How many different ways can you find of fitting five hexagons together? How will you know you have found all the ways?

Using different numbers of sticks, how many different triangles are you able to make? Can you make any rules about the numbers of sticks that make the most triangles?

This challenge involves eight three-cube models made from interlocking cubes. Investigate different ways of putting the models together then compare your constructions.

These pictures were made by starting with a square, finding the half-way point on each side and joining those points up. You could investigate your own starting shape.

How many models can you find which obey these rules?

Polygonal numbers are those that are arranged in shapes as they enlarge. Explore the polygonal numbers drawn here.

This tricky challenge asks you to find ways of going across rectangles, going through exactly ten squares.

In how many ways can you stack these rods, following the rules?

Let's say you can only use two different lengths - 2 units and 4 units. Using just these 2 lengths as the edges how many different cuboids can you make?

There are nine teddies in Teddy Town - three red, three blue and three yellow. There are also nine houses, three of each colour. Can you put them on the map of Teddy Town according to the rules?

If you have three circular objects, you could arrange them so that they are separate, touching, overlapping or inside each other. Can you investigate all the different possibilities?

Ana and Ross looked in a trunk in the attic. They found old cloaks and gowns, hats and masks. How many possible costumes could they make?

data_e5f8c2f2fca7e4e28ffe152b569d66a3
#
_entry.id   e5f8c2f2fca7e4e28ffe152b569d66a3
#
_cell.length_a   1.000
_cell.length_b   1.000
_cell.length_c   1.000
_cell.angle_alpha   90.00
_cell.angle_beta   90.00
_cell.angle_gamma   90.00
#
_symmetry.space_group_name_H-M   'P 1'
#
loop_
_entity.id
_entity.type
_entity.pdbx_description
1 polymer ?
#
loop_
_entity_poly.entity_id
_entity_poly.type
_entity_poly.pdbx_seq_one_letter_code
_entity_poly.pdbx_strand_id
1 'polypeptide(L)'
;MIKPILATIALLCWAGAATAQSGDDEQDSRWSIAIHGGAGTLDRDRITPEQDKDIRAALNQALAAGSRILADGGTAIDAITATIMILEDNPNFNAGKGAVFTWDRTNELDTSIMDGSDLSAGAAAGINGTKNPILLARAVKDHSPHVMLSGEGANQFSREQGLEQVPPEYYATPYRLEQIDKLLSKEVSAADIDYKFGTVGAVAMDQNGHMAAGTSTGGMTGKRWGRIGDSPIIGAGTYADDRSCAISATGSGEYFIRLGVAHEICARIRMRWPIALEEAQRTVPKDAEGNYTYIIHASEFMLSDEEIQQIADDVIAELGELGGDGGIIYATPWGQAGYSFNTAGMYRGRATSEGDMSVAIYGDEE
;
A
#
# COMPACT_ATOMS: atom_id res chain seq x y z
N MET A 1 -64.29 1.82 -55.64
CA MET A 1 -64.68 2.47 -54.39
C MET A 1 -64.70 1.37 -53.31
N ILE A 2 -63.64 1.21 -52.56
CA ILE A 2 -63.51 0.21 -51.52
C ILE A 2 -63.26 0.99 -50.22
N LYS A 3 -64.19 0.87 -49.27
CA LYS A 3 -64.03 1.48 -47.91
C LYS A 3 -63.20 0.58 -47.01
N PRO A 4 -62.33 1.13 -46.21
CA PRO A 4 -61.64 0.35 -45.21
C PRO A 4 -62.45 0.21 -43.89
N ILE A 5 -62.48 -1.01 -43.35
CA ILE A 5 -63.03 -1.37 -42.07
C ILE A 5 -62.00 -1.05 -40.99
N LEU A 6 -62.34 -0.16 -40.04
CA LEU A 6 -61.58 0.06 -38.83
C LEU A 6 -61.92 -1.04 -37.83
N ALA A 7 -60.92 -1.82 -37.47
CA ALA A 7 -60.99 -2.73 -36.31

Let's suppose that you are going to have a magazine which has 16 pages of A5 size. Can you find some different ways to make these pages? Investigate the pattern for each if you number the pages.

The challenge here is to find as many routes as you can for a fence to go so that this town is divided up into two halves, each with 8 blocks.

How many ways can you find of tiling the square patio, using square tiles of different sizes?

Place the 16 different combinations of cup/saucer in this 4 by 4 arrangement so that no row or column contains more than one cup or saucer of the same colour.

While we were sorting some papers we found 3 strange sheets which seemed to come from small books but there were page numbers at the foot of each page. Did the pages come from the same book?

You cannot choose a selection of ice cream flavours that includes totally what someone has already chosen. Have a go and find all the different ways in which seven children can have ice cream.

The letters of the word ABACUS have been arranged in the shape of a triangle. How many different ways can you find to read the word ABACUS from this triangular pattern?

Lolla bought a balloon at the circus. She gave the clown six coins to pay for it. What could Lolla have paid for the balloon?

What happens when you add the digits of a number then multiply the result by 2 and you keep doing this? You could try for different numbers and different rules.

Roll two red dice and a green dice. Add the two numbers on the red dice and take away the number on the green. What are all the different possible answers?

This problem is based on the story of the Pied Piper of Hamelin. Investigate the different numbers of people and rats there could have been if you know how many legs there are altogether!